Category Archives: permaculture

Scale Model

Squabble – Word of the Day

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Innocent little things, not so long ago they were in the incubator, now they’re happily fosicking around the yard together, but soon they’ll squabble and fight over scraps, worms, seeds and more. Like any young, they learn to play and fight, and they learn to negotiate life’s maze. Squabbling is petty, but part of living, and as we mature we have opportunity to learn from such behaviour, what is important and what we can let go. If we don’t we may sadly remain petulant, enmeshed in anger, jealousy, or bitterness and miss out on the joys of life and relationship. Squabbles are an opportunity for children to learn to work it out rather than escalating into something intractable.

Pity there isn’t much in the way of leadership at national and international level by way of example. We seem to have a gaggle of immature, petulant politicians. But the same could be said for some in the celebrity circus (although the line is now blurred between civic and celebrity), or the sporting world. Sad how the back yard or the school yard squabble has found a place on the international stage.

But then that is not so strange, if the model at home is no better then why should we be surprised by public displays of such behaviour by adults? Unless I take steps to resolve or even prevent squabbles in my own life then what right do I have to whinge about the behaviour of politicians and celebrities? None. As Gandhi said: “Be the change you want to see in the world.” He also said: “Whenever you are confronted with an opponent, conquer him/her with love.” And of course, love invokes forgiveness, the serum, the antidote to squabbles of any kind.

More serum in the world please!

ivy chokes the tree
the cherry blossom smiles
the pink heart of love

©Paul Cannon

Paul,

pvcann.com

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Filed under life, mindfulness, nature, permaculture, quote

My Personal Ecology

Flourish – Word of the Day

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Moon’s Crossing, Pemberton, a place where nature flourishes. Here the winter creek flows and sings over the rocks. I flourish here too, the smells, sounds, sights, sensations and feelings that arise here are all part of my living.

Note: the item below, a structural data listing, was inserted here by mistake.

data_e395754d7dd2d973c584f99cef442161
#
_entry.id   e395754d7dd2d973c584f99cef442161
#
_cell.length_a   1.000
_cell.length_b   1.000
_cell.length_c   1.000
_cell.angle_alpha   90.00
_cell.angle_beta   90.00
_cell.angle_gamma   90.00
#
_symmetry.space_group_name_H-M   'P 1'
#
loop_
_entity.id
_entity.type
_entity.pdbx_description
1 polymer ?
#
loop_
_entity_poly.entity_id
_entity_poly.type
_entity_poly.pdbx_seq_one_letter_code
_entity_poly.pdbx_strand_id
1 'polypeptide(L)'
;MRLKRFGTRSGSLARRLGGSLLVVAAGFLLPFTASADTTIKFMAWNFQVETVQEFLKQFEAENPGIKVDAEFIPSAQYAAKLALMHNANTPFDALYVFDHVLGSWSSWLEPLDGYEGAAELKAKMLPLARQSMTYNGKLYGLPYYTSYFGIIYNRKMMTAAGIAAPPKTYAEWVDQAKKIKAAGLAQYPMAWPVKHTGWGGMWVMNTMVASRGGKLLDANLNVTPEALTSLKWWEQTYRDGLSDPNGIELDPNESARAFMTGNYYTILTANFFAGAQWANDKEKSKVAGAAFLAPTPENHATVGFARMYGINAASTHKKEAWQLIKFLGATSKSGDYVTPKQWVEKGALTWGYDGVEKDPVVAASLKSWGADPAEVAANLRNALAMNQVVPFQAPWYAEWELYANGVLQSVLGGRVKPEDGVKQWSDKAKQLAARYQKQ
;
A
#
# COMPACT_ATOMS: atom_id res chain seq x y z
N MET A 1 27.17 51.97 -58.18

One of the earliest thoughts about flourishing came from the great philosopher Aristotle, he thought that flourishing was the highest good of human endeavours, and that flourishing was the aim of all our actions. Somewhere that got derailed. Just as the Greek culture showed potential to pursue its own thinking, the Romans happened with their civic culture focussed on empire. And, as they do, empires come and go, not unlike plagues.

Happiness became the human endeavour, a purely hedonic pursuit according to Martin Seligman. Seligman prefers to talk about Authentic Happiness and he has pinned his career on Positive Psychology, and its ideal of human flourishing. Seligman based flourishing on “Perma” which is:- positive emotion (happiness, pleasure, gratitude, joy), engagement (a state of flow), relationships (feelings of support, familiarity and security), meaning (belonging to and serving something other than self) and accomplishment (having goals no matter the size).

In the mid 70s David Holmgren and Bill Mollinson developed permaculture, a relations or ecology system of farming and gardening. Permaculture’s three main principles are:- care for the earth, care for the people, setting limits to populations and consumption. Permaculture is more wholisitc whereas Aristotle was focussed on the benefit to the community, and Seligman’s Perma is focussed on psychology, but the three work together, they are not mutually exclusive.

For me flourishing is having a personal ecology that consists of  mutually suportive relationships, a positive relationship with nature, a spirituality, creative expression, learning, and reflection. These are the things that sustain me, give me pleasure and enable me to flourish and be creative. This is my manifesto, my mantra if you like, it has taken some time to learn the health of it, but it is a gift of life for me now.

Paul,

pvcann.com

 

 

 

 

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Go Minimal – Simplify

via Daily Prompt: Simplify

By way of mindful living, simplicity and minimalism have become bywords of a groundswell across the world to downsize and jettison clutter and unused material things. It seems to me that we are creatures of acquisition, we have to have stuff, but in the end it becomes dissatisfying, and we feel an urge to get rid of stuff, to downsize, simplify, minimalise.